Doug Harrison of VersaCold Logistics Services, takes the podium during opening ceremonies in Milton, Ontario.
MILTON, ON – It’s freezing in VersaCold’s new distribution center in Milton, Ontario. Below freezing, actually, and that’s a good thing.
Officially opened on January 11, the structure shares little in common with the Sobey’s warehouse that once called it home. It has been transformed into a fully temperature-controlled environment, with individual zones chilled to temperatures between 4 and -30 Celsius. Investments have been made in generators, boilers, and refrigeration panels alike. Concrete floors have been raised and re-poured in 11 seamless sections. The underlying technology used to move pallets of frozen foodstuff has all been upgraded, even to the point of including voice-activated equipment.
The first two phases of the Milton site features about 26,000 pallet positions, with goods moving through one of the 43 loading doors.
“The infrastructure is original, but inside of that it’s virtually a brand new building,” says Doug Harrison, president and Chief Executive Officer of VersaCold Logistics Services, which now boasts 43 distribution centers and terminals. The first two phases of this location already cover 255,000 square feet and enclose 9.2 million cubic feet.
Once a third and final phase of the Milton site is completed later this year – doubling the current pallet capacity — the space developed in a partnership with Nestle Canada will be one of the nation’s largest temperature-sensitive distribution centers. Each day the facility will handle an average of 30 inbound and 60 outbound loads, representing 17 million cases of products per year.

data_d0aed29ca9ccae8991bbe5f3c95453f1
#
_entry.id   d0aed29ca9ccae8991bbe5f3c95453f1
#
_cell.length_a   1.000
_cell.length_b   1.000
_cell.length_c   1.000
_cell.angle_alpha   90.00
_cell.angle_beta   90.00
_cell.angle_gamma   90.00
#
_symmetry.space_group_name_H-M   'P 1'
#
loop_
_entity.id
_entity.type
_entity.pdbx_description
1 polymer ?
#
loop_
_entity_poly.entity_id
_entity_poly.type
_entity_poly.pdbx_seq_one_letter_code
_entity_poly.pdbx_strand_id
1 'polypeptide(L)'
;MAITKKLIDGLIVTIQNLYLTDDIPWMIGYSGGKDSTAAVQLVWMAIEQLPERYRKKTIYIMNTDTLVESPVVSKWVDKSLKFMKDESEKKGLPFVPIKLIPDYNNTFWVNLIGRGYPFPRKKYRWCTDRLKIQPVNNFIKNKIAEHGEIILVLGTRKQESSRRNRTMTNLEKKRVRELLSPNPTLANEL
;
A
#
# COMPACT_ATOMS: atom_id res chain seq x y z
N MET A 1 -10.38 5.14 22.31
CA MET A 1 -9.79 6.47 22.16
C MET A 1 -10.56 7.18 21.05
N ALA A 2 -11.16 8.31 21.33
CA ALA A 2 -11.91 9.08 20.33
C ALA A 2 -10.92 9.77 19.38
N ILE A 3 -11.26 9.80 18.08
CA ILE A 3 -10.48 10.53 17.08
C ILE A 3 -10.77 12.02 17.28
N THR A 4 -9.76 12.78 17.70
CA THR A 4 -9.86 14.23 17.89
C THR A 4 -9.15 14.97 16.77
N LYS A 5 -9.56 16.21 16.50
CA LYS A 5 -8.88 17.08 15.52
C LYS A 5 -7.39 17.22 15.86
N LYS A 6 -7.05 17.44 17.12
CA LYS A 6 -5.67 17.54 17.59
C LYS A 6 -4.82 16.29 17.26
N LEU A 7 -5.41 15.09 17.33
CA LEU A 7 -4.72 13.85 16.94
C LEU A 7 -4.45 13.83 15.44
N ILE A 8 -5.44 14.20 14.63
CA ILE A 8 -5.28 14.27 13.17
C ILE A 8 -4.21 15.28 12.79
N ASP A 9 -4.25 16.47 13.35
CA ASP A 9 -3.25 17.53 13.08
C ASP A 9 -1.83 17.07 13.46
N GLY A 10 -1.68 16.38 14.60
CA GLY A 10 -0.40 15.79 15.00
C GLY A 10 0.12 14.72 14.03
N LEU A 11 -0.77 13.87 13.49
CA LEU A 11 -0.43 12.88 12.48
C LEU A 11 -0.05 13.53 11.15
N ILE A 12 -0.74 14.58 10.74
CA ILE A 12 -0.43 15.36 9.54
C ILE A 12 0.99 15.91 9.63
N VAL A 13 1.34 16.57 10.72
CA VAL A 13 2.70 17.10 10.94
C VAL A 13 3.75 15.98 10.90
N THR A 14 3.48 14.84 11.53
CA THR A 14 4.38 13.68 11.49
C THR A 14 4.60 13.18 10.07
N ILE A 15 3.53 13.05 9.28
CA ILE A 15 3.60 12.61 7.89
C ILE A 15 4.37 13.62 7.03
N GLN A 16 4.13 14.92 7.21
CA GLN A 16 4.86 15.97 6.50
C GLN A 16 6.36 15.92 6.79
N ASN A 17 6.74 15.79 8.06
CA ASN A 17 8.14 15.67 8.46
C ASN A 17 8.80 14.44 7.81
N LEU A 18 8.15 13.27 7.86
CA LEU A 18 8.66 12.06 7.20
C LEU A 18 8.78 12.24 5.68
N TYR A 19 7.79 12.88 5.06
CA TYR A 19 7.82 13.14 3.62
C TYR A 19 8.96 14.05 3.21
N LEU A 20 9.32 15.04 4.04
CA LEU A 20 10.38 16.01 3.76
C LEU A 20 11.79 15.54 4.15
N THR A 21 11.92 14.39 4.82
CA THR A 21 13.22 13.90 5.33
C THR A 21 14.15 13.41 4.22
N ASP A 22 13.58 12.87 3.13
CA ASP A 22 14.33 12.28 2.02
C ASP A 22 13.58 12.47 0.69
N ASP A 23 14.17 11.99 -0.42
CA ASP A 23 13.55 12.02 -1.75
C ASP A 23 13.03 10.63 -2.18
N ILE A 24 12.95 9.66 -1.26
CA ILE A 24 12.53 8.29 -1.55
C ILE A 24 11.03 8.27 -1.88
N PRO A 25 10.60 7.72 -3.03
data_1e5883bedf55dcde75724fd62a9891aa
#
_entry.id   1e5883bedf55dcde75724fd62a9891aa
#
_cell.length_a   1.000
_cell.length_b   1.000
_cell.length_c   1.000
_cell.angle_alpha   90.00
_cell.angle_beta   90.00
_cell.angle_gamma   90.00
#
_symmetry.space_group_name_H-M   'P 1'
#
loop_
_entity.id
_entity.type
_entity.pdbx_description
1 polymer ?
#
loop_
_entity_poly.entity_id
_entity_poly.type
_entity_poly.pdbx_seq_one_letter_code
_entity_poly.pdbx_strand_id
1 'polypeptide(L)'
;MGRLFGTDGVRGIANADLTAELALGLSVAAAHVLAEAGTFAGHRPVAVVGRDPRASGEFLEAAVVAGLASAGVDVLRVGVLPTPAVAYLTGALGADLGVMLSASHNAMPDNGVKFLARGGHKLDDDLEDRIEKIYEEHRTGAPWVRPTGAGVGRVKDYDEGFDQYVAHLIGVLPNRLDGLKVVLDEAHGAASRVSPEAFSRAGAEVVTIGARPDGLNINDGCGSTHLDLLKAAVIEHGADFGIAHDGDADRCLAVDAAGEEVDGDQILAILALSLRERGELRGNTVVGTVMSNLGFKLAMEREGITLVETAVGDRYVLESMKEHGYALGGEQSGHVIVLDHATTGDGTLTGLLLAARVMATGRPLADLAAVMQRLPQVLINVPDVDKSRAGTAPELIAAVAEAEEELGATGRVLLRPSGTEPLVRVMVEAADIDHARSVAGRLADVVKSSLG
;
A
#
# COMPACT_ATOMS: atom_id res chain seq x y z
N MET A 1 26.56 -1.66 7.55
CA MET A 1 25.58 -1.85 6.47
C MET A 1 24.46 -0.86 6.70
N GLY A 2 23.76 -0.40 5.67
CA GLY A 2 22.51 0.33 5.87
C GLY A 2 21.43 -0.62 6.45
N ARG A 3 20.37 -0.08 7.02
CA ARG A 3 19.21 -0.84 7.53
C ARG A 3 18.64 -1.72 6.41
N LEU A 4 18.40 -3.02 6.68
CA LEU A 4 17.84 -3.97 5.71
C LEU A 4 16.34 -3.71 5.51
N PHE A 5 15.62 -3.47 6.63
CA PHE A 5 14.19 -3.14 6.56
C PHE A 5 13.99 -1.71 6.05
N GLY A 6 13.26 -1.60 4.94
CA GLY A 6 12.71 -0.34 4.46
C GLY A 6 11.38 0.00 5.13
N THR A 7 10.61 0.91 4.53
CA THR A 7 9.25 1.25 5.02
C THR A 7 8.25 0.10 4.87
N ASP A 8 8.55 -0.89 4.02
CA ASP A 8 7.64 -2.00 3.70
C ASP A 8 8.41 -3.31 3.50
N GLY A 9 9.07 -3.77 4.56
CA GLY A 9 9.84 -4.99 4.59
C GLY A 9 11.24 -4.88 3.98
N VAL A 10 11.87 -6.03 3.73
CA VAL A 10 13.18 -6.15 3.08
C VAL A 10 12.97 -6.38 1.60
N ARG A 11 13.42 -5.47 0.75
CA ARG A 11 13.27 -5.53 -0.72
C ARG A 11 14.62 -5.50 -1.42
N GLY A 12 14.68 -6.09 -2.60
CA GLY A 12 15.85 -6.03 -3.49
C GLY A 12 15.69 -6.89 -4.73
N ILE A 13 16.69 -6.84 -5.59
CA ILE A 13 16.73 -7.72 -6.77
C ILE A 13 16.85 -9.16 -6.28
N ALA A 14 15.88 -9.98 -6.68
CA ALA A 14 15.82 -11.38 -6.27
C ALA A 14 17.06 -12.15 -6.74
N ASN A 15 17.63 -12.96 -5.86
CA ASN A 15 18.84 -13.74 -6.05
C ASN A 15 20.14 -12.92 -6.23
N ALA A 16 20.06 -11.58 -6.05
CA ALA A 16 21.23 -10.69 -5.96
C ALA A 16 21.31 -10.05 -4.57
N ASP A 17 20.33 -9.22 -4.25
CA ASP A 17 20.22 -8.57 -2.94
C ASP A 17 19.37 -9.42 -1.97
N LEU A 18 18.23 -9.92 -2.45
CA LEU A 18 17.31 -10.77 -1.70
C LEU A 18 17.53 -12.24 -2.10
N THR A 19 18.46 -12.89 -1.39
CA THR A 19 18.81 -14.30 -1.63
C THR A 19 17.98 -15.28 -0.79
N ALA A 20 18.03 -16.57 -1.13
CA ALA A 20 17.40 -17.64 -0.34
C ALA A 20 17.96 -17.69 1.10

“It’s a commitment to much-needed capacity that’s required in the GTA to service retailers, manufacturers, producers, and consumers of food products,” Harrison said, before joining dignitaries to cut a ceremonial ribbon, just a few months after freight first began to come and go. “To launch a building is a major accomplishment [for] our corporate engineering teams, our real estate groups, our engineering groups, our contractors.”
Nestle played an instrumental role of its own.
“Our partnership has expanded to include all of our frozen business and to have this facility come to life,” said Nestle Canada president and Chief Executive Officer Shelley Martin, who remembers when VersaCold secured the company’s ice cream business in 2010.
The coldest areas inside the Milton facility will store the ice cream, and about 2.7 million cubic feet of that will be shipped out every year — enough to fill 30 Olympic-sized swimming pools. A slightly warmer space will house the frozen pizzas, about 33 million of which will be shipped out in a year. Stretching end to end, those would stretch 1.5 times across Canada. As for the frozen meals? The facility can annually handle 51 million pounds of them, or the equivalent of about 70 loaded 747s.
“The frozen business is our biggest business for Nestle in Canada. It’s a bigger percentage of our portfolio than ambient,” Martin added. “Having it all in one spot is very critical, and we are an organization that’s very focused on our lean approach to business. Having the product touched fewer times is more efficient, so we can get it into the hands and into the mouths of consumers in a fresh and safe way.”
The first two phases of the Milton site features about 26,000 pallet positions, with goods moving through one of the 43 loading doors. Another 40 loading doors are coming in Phase 3. The various shapes and sizes of frozen foodstuffs are being accommodated with rack heights ranging between 56 and 98 inches, including single-selective and double-deep spaces.
A facility of this nature will typically run at a capacity of 85-92%, Harrison notes.
And that can warm a distribution executive’s heart.